By 1958, Akira Kurosawa had cemented his reputation in the cinema world as a force to be reckoned with. After making the classics, Shichinin no samurai, Ikiru, and Rashômon, his artistic vision would expand exponentially with the introduction of widescreen Cinemascope in Japan in 1958. By expanding the canvas upon which he created, Kurosawa would add a depth and dimension to his films that other directors of the time and in successive years would mine for inspiration. If you go into this film just trying to spot the similarities with Star Wars, you’ll find yourself disappointed. But if you can clear your mind of Lucas’ subtle stealing of the storyline, you’ll be rewarded with an entertaining adventure that not only will keep you on the edge of your seat, but will make you chuckle too.
5 Stars - The pinnacle of film perfection and excellence.
4 ½ Stars - Not quite an immortal film, yet a masterpiece in its own right.
4 Stars - Historically important film, considered a classic.
3 ½ Stars - An entertaining film that’s fun or engaging to watch.
3 Stars – A good film that’s worth a Netflix venture.
2 ½ Stars - Borderline viewable.
2 Stars – A bad film that may have a moment of interest.
1 ½ Stars – Insipid, trite and sophomoric, and that's its good points.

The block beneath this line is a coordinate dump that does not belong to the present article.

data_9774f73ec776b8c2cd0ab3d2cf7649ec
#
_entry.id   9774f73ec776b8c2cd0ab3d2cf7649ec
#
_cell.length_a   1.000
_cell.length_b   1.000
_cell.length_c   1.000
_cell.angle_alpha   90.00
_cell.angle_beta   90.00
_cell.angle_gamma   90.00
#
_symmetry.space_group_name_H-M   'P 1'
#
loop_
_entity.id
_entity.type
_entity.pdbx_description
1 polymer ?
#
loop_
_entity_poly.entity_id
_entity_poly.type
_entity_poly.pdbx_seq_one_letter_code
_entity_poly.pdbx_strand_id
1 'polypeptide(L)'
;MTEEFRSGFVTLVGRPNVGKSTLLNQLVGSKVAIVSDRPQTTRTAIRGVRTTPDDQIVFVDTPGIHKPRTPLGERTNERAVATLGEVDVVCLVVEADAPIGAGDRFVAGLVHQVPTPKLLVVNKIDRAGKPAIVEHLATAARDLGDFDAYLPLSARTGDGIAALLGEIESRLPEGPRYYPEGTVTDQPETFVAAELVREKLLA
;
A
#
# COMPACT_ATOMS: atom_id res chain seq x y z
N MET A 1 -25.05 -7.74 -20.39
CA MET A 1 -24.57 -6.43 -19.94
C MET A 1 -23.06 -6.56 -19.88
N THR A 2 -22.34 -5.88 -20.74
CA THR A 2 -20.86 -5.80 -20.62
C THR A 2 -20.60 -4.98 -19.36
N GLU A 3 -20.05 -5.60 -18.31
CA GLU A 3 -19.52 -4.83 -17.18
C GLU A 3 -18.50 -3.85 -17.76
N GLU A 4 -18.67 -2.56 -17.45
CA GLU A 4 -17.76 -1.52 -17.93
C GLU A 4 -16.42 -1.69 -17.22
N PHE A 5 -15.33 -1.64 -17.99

1 Star – A film so vacuous, it will suck 2 hours from the remainder of your life.
½ Star - A gangrenous and festering pustule in the chronicles of celluloid.
(From Kakushi-toride no san-akunin (The Hidden Fortress) (1958) on May 15th, 2010)
HawthoRNe: Season 1 Ep. 4: All the Wrong Places, a review by addicted2dvd
HawthoRNe: Season 1 Ep. 4
ALL THE WRONG PLACES
As Christina uncovers a rare disorder that could place an accident victim and her young son in grave danger, Bobbie is pressed to counsel a young man facing the loss of an arm.
Notable Guest Stars:
DB Woodside (Buffy the Vampire Slayer, 24) as David
Another episode I enjoyed... though not quite as much as the previous ones. I actually enjoyed the side story about the amputee then I did the main storyline.
(From HawthoRNe Episode Reviews on June 23rd, 2013)